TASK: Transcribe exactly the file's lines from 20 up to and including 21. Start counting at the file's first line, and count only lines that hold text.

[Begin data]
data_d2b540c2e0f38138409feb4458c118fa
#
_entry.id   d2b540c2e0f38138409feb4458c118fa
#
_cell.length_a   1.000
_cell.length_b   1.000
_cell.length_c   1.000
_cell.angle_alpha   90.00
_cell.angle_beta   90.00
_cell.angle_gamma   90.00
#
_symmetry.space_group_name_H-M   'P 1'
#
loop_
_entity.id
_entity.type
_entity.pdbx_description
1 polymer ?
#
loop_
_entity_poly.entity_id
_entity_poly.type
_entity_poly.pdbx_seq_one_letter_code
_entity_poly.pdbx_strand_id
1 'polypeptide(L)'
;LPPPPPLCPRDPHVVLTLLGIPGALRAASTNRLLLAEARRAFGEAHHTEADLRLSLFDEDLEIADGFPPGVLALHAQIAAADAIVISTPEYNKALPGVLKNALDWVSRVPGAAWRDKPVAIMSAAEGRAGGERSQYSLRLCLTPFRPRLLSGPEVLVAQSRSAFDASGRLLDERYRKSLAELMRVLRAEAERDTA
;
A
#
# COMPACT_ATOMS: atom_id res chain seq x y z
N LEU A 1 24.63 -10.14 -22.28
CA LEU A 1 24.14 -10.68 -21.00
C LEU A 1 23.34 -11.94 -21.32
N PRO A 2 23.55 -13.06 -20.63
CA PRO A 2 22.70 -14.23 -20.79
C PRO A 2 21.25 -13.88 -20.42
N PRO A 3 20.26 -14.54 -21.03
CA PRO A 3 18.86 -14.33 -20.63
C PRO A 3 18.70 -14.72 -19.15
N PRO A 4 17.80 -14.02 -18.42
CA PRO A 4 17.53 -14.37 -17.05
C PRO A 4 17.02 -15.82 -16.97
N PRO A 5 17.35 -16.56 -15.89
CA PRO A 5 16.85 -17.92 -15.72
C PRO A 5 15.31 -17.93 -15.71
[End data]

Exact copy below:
loop_
_entity_poly.entity_id